Match Rules…

  • Rule type: Match Rule
  • Variable name: {{ }}
  • Match operation: Not matches regex
  • Match string: ^dev\.yourdomain\.com$ (use YOUR dev sub domain or site!)

Use that ’trigger’ (rule) to BLOCK pages that aren’t from your dev subdomain by adding it as a Blocking Trigger in an action. For example, here it is being used in the Test Trigger (setup above) so that non dev pages don’t trigger the tool…

Screenshot of the HTTP Request tool action setup with a 'dev ONLY' blocking trigger
The HTTP Request tool action setup with a 'dev ONLY' blocking trigger

Keep Test Triggers Around

Here’s a Zaraz Dashboard screenshot for a domain that I’m currently setting up cookie control on. Each cookie group required its own triggering, to control deployment of Google AdSense and Analytics, etc, depending on the user’s preferences of course. I may end up deleting them at some point, but for now they’re simply disabled while I’m still developing other areas (in case I need to check anything). I’ll be detailing the cookie control setup and its triggering in another post.

Screenshot showing disabled test triggers
The Zaraz Dashboard with a selection of (currently disabled) test triggers

That’s All

As a playground for experimenting with triggers and rules, I hope you find the above to be of use ❤️


Alternative Options For Handling HTTP Requests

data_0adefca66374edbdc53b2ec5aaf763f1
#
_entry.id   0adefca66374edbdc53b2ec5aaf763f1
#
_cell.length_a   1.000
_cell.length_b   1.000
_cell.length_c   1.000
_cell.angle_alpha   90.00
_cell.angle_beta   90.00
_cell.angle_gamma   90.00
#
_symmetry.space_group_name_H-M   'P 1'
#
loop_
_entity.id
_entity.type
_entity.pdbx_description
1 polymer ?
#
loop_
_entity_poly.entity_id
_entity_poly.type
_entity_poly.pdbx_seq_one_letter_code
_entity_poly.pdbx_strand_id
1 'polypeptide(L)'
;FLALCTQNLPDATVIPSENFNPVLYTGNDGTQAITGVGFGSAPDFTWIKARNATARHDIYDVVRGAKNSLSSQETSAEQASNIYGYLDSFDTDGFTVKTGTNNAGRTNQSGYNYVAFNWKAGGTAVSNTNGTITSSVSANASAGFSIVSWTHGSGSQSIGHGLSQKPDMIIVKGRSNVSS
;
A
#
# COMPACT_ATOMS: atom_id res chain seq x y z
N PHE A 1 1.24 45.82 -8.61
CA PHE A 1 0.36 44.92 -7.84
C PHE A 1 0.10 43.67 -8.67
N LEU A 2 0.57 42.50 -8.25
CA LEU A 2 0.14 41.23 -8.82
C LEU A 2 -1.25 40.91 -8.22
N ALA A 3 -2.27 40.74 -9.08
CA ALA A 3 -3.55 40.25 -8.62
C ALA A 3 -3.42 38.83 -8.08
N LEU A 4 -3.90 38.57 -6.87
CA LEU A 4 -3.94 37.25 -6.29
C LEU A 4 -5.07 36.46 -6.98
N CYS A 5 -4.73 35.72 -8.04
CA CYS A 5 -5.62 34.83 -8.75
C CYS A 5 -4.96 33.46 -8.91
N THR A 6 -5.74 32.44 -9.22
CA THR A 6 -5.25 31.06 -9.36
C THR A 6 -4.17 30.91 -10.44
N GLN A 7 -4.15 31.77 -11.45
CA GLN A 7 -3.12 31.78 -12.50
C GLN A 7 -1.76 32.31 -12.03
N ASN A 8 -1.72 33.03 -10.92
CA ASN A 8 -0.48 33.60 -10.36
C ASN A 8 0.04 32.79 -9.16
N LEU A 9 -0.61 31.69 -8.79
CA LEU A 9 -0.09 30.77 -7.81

Having tried different methods, the choice of ngrok and httpbin is my preferred solution as I like the ngrok UI for viewing traffic 🤓.

However, alternative solutions include the following.

1. Use a Cloudflare Zero Trust Tunnel rather than ngrok

This solution still uses httpbin locally (see step 1, above), but we access it via a cloudflared tunnel. The downside of this solution is that there’s no way to see your connection data. ngrok’s Web Interface shows the connection details very nicely! Regardless, if you want to replace ngrok with cloudflared, here’s how it can be done. See Cloudflare Zero Trust - Connect an application for full details, but a working summary is shown here:

# if necessary, login...
# cloudflared tunnel login

# invoke a tunnel
cloudflared tunnel --hostname --url localhost:1111 --name testtrigger

# The above command will:
# create a Tunnel named testtrigger,
# create a persistent DNS record at the testtrigger subdomain, and
# send traffic directed to that hostname through the Tunnel and to the service available at localhost:1111

Delete when finished!

cloudflared tunnel delete testtrigger

In order to avoid a dangling subdomain, (manually) delete the DNS record too…

  1. Log in to the Cloudflare dashboard
  2. Navigate to DNS
  3. Locate the “testtrigger” DNS record under the DNS management card
  4. Click Edit > Delete

2. Use a hosted solution, such as

Whilst this would to do away with your local machine requirements entirely, this solution may depend on how sensitive your data is and whether you like the interface and setup offered by the provider.